Washington, D.C.–(ENEWSPF)–September 12, 2013. As states, school districts, and teachers nationwide continue to integrate the Common Core State Standards, or CCSS, into their classrooms, a new report released today by the Center for American Progress recommends new ways to give teachers opportunities to ensure that student work is meeting the new standards, while giving them ideas for improving their own teaching. When teachers set standards for the quality of student work on performance assessments and score the work themselves, they learn the Common Core State Standards, while seeing how their own teaching connects to the standards and to student learning. Many high-performing nations have turned to teacher scoring of formative assessments as a way to support and improve teacher learning.
The Common Core State Standards—which are currently used in 45 states, the District of Columbia, and four U.S. territories—were developed to raise achievement in the United States and to better-equip students with the high-order skills needed to compete in a 21st-century global economy. The effectiveness of these rigorous standards, however, is dependent on teachers’ ability to translate their understanding of them into enhanced student learning. In their report, authors Linda Darling-Hammond and Beverly Falk recommend involving teachers in the design, use, and scoring of student-performance assessments—a strategy that links instructions, assessment, student learning, and teacher professional development.
“The coming implementation of Common Core State Standards will certainly challenge students, but teachers will be faced with the special task of knowing them deeply, understanding what students need to know, and then being able to teach to the standards, said Cynthia G. Brown, Vice President of Education Policy at the Center for American Progress. ”This report offers a unique and potentially powerful way to make sure that happens.”
The report, which includes an analysis of teacher engagement in assessment in high-performing countries, finds that these activities give teachers a clearer sense of standard expectations and how instruction can be developed around these expectations. Similarly, studies of the implementation of performance assessments in several U.S. states—including California, Kentucky, Maryland, and Ohio—found that the results of performance assessments were most positive when teachers were included in the design, scoring, and evaluation of the assessments.
As part of teachers’ continued professional development, the report also recommends that teachers participate in opportunities to learn how to apply common criteria when scoring student work and to engage with other teaching professionals to facilitate more coherent instruction across classrooms and districts. It calls for creating communities of practice in which teachers can converse about standards, explore methods of assessment, and clarify their own teaching goals while developing clearer expectations for students.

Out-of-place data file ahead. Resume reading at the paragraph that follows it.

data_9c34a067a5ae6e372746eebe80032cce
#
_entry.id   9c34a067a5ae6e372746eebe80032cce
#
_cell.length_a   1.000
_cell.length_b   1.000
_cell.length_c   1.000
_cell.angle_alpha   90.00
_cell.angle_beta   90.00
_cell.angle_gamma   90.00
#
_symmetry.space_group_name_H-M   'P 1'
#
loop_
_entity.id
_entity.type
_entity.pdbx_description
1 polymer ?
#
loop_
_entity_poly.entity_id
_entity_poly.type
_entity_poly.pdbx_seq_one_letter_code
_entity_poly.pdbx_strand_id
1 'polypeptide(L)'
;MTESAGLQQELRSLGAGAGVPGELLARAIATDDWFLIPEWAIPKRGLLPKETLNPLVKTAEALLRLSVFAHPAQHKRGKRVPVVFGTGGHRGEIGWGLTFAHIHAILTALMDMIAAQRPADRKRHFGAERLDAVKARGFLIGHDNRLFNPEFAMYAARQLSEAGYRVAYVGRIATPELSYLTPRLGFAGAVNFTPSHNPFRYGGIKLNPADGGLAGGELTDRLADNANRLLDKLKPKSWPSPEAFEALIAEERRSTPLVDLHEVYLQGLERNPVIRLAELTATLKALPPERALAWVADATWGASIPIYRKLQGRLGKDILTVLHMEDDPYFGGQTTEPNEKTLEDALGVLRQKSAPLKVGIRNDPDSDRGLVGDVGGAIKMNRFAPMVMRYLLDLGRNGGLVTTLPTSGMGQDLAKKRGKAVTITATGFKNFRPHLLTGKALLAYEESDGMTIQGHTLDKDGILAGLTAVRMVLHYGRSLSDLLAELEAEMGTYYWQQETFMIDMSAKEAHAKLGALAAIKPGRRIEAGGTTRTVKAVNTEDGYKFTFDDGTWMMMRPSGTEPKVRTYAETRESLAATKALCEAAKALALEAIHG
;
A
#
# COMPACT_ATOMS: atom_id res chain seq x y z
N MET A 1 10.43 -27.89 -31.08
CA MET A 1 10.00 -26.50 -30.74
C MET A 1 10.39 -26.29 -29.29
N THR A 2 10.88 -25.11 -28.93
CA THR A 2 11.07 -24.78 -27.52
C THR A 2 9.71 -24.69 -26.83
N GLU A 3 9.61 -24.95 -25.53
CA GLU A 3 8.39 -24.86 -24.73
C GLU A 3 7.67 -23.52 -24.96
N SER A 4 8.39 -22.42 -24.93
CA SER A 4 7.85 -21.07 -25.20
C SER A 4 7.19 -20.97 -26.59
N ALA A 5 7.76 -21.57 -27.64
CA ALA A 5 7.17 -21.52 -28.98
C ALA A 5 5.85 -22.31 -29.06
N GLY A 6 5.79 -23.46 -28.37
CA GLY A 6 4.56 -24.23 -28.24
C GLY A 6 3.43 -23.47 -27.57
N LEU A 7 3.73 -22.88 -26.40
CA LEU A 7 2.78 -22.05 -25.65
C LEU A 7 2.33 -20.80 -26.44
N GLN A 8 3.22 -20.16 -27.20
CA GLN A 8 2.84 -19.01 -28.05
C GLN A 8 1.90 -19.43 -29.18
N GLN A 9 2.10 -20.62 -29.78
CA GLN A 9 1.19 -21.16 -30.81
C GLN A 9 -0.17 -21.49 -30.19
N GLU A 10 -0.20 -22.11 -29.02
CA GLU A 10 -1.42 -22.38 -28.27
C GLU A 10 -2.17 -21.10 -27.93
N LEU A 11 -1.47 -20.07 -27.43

The report also illustrates that the use of common standards-based performance assessments—specifically those that are designed and evaluated by teachers—can produce many benefits, including:
Providing teachers with more direct and valid information about student progress than is offered by traditional assessments, especially on the deeper learning skills that characterize the CCSS
Enabling teachers to engage in evidence-based work that reflects more clearly and analytically on student work to inform teachers’ instructional decisions
Yielding information that enhances teachers’ knowledge of students, standards, curriculum, and teaching, especially when scoring is combined with debriefing and discussing next steps with other teachers
By linking teacher involvement in performance assessments to both teachers’ and students’ learning, our nation’s education system has the potential to address multiple important goals—including the quality of student outcomes and preparedness for future education—through one concentrated investment.
“If teachers are going to be able to help students meet the new Common Core standards, they must themselves have opportunities to see what the Standards look like in action, as they are being assessed, understand what quality student work looks like, and learn how to support that kind of work in their teaching,” said Linda Darling-Hammond, co-author of the report and Professor at Stanford University Graduate School of Education. “Involving teachers in scoring student performance assessments can help them deepen their understanding of student needs and improve their classroom practice.”
Read the report: Teacher Learning Through Assessment: How Student-Performance Assessments Can Support Teacher Learning by Linda Darling-Hammond and Beverly Falk
High-Quality Professional Development for Teachers by Jenny DeMonte
Improving the Effectiveness of Our Teachers Will Help Student Achievement by Cynthia Brown and Jenny DeMonte